The glaze captures the imagination . . .
Russel Wright dedicated long hours to mixing glazes to achieve the depth of soft color of American Modern Dinnerware. The first glaze colors – Chartreuse, Seafoam, Granite Gray, Coral, and Bean Brown – were envisaged as a complementary palette. The glazes bring out the best in each other – a reflection of color in the natural world. In that vein, American Modern was introduced as “open stock” dinnerware.
Seafoam has an earthiness unexpected in blue . . . it is not a blue-gray. A stormy sea at sundown?
The seafoam glaze grounds chartreuse while the shape of the square platter cradles the salad plate. A platter without a distinct rim or a deep well was distinctly different in 1937. Russel Wright stripped the typical elements of a platter. His minimalist design would shape modern dinnerware while his glaze colors were imitated but never duplicated.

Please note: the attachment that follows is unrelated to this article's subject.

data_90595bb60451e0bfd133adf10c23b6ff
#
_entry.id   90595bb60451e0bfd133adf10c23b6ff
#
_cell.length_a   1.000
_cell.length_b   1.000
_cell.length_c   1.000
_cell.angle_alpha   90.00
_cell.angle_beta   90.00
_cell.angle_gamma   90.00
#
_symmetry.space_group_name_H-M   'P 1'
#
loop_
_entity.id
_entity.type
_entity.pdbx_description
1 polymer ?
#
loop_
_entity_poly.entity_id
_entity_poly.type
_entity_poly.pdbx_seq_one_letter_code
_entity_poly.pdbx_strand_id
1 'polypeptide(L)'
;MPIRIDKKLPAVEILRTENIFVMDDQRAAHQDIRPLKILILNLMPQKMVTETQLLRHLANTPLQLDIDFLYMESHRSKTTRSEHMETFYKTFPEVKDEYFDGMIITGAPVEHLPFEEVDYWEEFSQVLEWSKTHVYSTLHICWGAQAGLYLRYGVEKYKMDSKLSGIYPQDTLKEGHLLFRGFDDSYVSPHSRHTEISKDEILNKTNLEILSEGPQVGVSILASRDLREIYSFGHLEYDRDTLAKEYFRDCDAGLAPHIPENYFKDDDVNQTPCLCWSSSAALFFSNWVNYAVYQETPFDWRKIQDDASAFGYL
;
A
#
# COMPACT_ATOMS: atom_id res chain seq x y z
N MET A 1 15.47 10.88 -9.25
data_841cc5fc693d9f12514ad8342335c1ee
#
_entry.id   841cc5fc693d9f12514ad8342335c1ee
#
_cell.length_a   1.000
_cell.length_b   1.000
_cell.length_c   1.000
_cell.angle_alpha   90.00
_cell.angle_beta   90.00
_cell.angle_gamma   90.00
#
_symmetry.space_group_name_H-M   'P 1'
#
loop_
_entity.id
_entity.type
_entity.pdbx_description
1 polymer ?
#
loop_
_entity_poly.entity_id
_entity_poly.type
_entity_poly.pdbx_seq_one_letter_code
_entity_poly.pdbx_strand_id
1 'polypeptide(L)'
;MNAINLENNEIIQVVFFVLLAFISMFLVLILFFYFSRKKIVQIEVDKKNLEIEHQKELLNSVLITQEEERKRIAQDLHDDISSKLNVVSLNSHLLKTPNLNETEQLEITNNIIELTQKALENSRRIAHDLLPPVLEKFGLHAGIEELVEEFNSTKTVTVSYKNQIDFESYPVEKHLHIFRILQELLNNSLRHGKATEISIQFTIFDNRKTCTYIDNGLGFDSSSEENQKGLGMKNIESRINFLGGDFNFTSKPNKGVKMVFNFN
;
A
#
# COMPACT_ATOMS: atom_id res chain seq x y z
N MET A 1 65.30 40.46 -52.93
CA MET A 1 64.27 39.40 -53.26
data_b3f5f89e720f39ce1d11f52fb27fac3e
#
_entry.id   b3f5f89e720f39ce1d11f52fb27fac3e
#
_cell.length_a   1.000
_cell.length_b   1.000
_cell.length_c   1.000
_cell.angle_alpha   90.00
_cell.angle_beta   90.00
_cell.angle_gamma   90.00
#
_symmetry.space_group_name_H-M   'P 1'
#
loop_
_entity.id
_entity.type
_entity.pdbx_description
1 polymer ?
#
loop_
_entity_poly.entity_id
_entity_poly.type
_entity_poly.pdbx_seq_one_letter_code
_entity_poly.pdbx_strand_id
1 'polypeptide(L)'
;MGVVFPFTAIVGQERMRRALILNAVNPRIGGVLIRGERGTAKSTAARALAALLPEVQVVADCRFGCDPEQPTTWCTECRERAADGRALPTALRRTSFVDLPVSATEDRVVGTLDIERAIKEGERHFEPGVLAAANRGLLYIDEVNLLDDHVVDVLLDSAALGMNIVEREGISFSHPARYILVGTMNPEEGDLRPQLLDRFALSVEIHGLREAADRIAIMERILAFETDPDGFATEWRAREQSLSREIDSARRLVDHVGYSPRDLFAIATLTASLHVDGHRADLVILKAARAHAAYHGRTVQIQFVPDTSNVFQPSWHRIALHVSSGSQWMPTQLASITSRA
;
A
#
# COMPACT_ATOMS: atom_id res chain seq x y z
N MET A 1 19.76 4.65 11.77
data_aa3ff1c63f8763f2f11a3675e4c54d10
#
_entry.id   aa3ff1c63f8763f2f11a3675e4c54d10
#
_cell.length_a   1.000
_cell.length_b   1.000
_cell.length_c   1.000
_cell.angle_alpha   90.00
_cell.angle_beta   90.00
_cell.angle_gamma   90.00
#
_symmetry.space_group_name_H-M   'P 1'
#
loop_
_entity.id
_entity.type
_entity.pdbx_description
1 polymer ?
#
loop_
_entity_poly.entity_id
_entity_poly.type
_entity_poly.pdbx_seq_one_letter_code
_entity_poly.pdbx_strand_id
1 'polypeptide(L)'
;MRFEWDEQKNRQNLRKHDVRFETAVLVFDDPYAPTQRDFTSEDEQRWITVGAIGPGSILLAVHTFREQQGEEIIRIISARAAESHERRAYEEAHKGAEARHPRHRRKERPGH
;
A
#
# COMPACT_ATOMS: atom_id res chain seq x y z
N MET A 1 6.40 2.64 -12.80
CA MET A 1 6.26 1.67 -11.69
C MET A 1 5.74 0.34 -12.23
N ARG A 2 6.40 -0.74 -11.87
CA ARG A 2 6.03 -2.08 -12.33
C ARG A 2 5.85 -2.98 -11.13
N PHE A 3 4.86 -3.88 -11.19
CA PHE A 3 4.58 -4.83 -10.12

Good design does not dictate. The chop plate designed for the service of a meat course was a large square platter that might serve as a tray . .. in other rooms as well.
. . . the art of life is centered on the dinner table.
The Victorian etiquette books were heavy with standards that were unattainable for most consumers. There were bone plates, fish plates, underplates in the list. And of course, there was the time required to set such a table and maintain a lifestyle dictated by the past that was no longer practical in the every day of life.
American Modern set a new standard – multi-functional and undecorated pieces that could be mixed by the homemaker at will. In their book, Russel and Mary Wright wrote, that each table setting would be a unique design – a work of art created by the homemaker. The art of the table.